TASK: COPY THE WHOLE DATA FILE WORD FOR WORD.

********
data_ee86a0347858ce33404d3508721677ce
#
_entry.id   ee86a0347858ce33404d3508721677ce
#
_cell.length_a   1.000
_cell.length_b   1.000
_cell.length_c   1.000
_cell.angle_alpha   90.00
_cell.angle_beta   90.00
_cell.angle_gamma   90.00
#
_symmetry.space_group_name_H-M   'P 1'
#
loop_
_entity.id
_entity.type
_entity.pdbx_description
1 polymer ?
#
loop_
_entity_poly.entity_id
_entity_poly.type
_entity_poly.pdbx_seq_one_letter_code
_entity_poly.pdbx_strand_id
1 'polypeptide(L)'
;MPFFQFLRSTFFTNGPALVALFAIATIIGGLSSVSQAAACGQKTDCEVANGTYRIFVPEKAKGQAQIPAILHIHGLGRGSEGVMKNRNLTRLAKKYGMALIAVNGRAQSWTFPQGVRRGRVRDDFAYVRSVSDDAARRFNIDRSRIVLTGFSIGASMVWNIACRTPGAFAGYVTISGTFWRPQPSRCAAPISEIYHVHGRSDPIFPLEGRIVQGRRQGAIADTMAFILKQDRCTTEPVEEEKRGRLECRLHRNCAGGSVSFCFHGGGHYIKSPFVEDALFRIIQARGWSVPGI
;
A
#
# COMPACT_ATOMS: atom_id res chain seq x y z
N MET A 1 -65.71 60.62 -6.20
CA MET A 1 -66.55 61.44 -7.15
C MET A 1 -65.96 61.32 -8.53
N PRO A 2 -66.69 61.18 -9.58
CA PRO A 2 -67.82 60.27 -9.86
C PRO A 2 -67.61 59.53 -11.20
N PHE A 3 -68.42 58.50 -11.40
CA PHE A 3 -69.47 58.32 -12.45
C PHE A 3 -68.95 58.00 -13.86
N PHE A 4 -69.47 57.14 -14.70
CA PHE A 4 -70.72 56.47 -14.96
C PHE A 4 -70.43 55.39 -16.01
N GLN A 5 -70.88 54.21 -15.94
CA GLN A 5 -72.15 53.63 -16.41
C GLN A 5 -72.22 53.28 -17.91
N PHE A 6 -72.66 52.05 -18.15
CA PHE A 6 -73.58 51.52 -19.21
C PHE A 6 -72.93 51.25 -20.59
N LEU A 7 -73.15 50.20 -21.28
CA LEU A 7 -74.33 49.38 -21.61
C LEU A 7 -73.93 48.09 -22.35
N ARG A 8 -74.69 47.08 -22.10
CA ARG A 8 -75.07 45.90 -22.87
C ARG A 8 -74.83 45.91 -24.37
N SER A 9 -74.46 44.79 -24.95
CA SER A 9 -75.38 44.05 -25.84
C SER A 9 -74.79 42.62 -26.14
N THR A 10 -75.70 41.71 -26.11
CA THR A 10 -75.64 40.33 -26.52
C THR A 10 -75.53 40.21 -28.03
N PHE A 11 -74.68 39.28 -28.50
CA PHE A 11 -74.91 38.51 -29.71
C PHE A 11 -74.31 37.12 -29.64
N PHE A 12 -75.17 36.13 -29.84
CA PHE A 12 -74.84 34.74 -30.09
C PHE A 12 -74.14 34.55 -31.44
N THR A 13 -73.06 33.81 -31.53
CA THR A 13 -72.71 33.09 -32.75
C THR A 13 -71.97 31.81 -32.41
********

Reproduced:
data_ee86a0347858ce33404d3508721677ce
#
_entry.id   ee86a0347858ce33404d3508721677ce
#
_cell.length_a   1.000
_cell.length_b   1.000
_cell.length_c   1.000
_cell.angle_alpha   90.00
_cell.angle_beta   90.00
_cell.angle_gamma   90.00
#
_symmetry.space_group_name_H-M   'P 1'
#
loop_
_entity.id
_entity.type
_entity.pdbx_description
1 polymer ?
#
loop_
_entity_poly.entity_id
_entity_poly.type
_entity_poly.pdbx_seq_one_letter_code
_entity_poly.pdbx_strand_id
1 'polypeptide(L)'
;MPFFQFLRSTFFTNGPALVALFAIATIIGGLSSVSQAAACGQKTDCEVANGTYRIFVPEKAKGQAQIPAILHIHGLGRGSEGVMKNRNLTRLAKKYGMALIAVNGRAQSWTFPQGVRRGRVRDDFAYVRSVSDDAARRFNIDRSRIVLTGFSIGASMVWNIACRTPGAFAGYVTISGTFWRPQPSRCAAPISEIYHVHGRSDPIFPLEGRIVQGRRQGAIADTMAFILKQDRCTTEPVEEEKRGRLECRLHRNCAGGSVSFCFHGGGHYIKSPFVEDALFRIIQARGWSVPGI
;
A
#
# COMPACT_ATOMS: atom_id res chain seq x y z
N MET A 1 -65.71 60.62 -6.20
CA MET A 1 -66.55 61.44 -7.15
C MET A 1 -65.96 61.32 -8.53
N PRO A 2 -66.69 61.18 -9.58
CA PRO A 2 -67.82 60.27 -9.86
C PRO A 2 -67.61 59.53 -11.20
N PHE A 3 -68.42 58.50 -11.40
CA PHE A 3 -69.47 58.32 -12.45
C PHE A 3 -68.95 58.00 -13.86
N PHE A 4 -69.47 57.14 -14.70
CA PHE A 4 -70.72 56.47 -14.96
C PHE A 4 -70.43 55.39 -16.01
N GLN A 5 -70.88 54.21 -15.94
CA GLN A 5 -72.15 53.63 -16.41
C GLN A 5 -72.22 53.28 -17.91
N PHE A 6 -72.66 52.05 -18.15
CA PHE A 6 -73.58 51.52 -19.21
C PHE A 6 -72.93 51.25 -20.59
N LEU A 7 -73.15 50.20 -21.28
CA LEU A 7 -74.33 49.38 -21.61
C LEU A 7 -73.93 48.09 -22.35
N ARG A 8 -74.69 47.08 -22.10
CA ARG A 8 -75.07 45.90 -22.87
C ARG A 8 -74.83 45.91 -24.37
N SER A 9 -74.46 44.79 -24.95
CA SER A 9 -75.38 44.05 -25.84
C SER A 9 -74.79 42.62 -26.14
N THR A 10 -75.70 41.71 -26.11
CA THR A 10 -75.64 40.33 -26.52
C THR A 10 -75.53 40.21 -28.03
N PHE A 11 -74.68 39.28 -28.50
CA PHE A 11 -74.91 38.51 -29.71
C PHE A 11 -74.31 37.12 -29.64
N PHE A 12 -75.17 36.13 -29.84
CA PHE A 12 -74.84 34.74 -30.09
C PHE A 12 -74.14 34.55 -31.44
N THR A 13 -73.06 33.81 -31.53
CA THR A 13 -72.71 33.09 -32.75
C THR A 13 -71.97 31.81 -32.41